Presidential Swagger: Who Will Win Hockey's Most Useless Award?

Posted by Taylor Nigrelli on March 12, 2015 · 9 mins read

The regular season is winding down as we enter the final month. As we ride out the final four weeks or so, fans, media types and lowly bloggers start discussing which players deserve which awards. While some awards, such as the Hart and Norris trophies, are highly-regarded and historically important, others are easily forgotten about.

The President’s Trophy falls into the latter category. The award is annually given to the team that finishes the regular season with the most points. While finishing first in the NHL is quite an accomplishment, I’m not sure any team’s ever taken pride in winning the President’s Trophy. Players, coaches, owners and fans want to win the Stanley Cup.

Unlike the Hart trophy, no one remembers who wins the President’s Trophy unless they hilariously lose in the first round (which happens more than you think). Of course, there’s nothing wrong with celebrating a good regular season so long as you go on to win the Stanley Cup afterwards. Thing is, that’s happened exactly twice in the past 11 years. In fact, you’re more likely to lose in the first round than win the Cup, if the last decade is any indication.

So, I get that it isn’t very important or prestigious. But it’s still an award. Someone will win it and a banner will hang in that team’s arena. Whether that banner will serve as a point of pride or a reminder of heartbreak remains to be seen. And that’s not all that is unclear about this season’s President’s Trophy.

For a while, it seemed like Nashville had the trophy locked up. Then a six-game losing streak hit and now it’s a free-for-all. Nine teams have a realistic shot at finishing first. So, who’s actually going to take home hockey’s emptiest award when it’s all settled?

Detroit: 65 Games, 85 Points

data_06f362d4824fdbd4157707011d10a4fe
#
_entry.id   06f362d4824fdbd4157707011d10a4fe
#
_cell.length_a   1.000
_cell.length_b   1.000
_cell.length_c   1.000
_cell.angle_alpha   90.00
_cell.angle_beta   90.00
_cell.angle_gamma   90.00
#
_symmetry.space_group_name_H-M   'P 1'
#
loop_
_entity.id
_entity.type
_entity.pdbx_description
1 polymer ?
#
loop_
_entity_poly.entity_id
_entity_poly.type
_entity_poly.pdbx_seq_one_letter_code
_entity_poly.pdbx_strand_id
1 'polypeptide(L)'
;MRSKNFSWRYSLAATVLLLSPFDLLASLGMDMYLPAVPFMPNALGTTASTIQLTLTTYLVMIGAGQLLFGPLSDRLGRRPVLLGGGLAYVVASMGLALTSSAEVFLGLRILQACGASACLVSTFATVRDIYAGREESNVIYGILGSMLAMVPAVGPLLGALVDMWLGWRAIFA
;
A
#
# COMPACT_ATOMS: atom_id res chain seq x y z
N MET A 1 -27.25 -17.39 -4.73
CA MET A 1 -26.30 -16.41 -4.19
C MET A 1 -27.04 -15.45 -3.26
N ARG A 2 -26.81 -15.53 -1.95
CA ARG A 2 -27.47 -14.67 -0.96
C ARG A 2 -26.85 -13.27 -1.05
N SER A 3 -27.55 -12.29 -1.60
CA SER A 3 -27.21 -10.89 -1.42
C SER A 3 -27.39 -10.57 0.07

Why they should win it: The Red Wings combine some of the league’s best possession numbers with high-end skill. The Wings are a blend of youth and experience – featuring future Hall of Famers like Henrik Zetterberg and Pavel Datsyuk along with up-and-comers like Gustav Nyquist and Tomas Tatar. The Wings are also among league leaders in suppressing opponent chances and now have a healthy Jimmy Howard.

Why they shouldn’t win it: The Wings have a bit of ground to make up on A LOT of teams. That’s the biggest issue. They’re very good but so is everyone else vying for first place.

Verdict: The Wings will need quite a streak to win their record-extending seventh President’s Trophy.

Pittsburgh: 66 Games, 86 Points

Why they should win it: With Sidney Crosby and Evgeni Malkin centering the top two lines, the Penguins have as dangerous a top-six as anyone in the NHL.

Why they shouldn’t win it: About those other six forwards… Pittsburgh doesn’t exactly have quality depth players. That, along with the continued presence of Rob Scuderi, will keep Pittsburgh from this trophy, a division title and a Stanley Cup.

Verdict: Considering they have ground to make up and teams to pass, probably not.

Tampa Bay: 68 Games, 90 Points

Why they should win it: Tampa has an unbelievable top-six, a solid defense one-through-six and some of the league’s best possession numbers. The Kucherov/Johnson/Palat line is one of the more underrated units in the league. Steven Stamkos is a legit superstar.

Why they shouldn’t win it: Goalie Ben Bishop has been merely average this year after a fantastic 2013-14 season.

Verdict: The Lightning are good enough to win the President’s Trophy this year and compete for it every year for the next decade.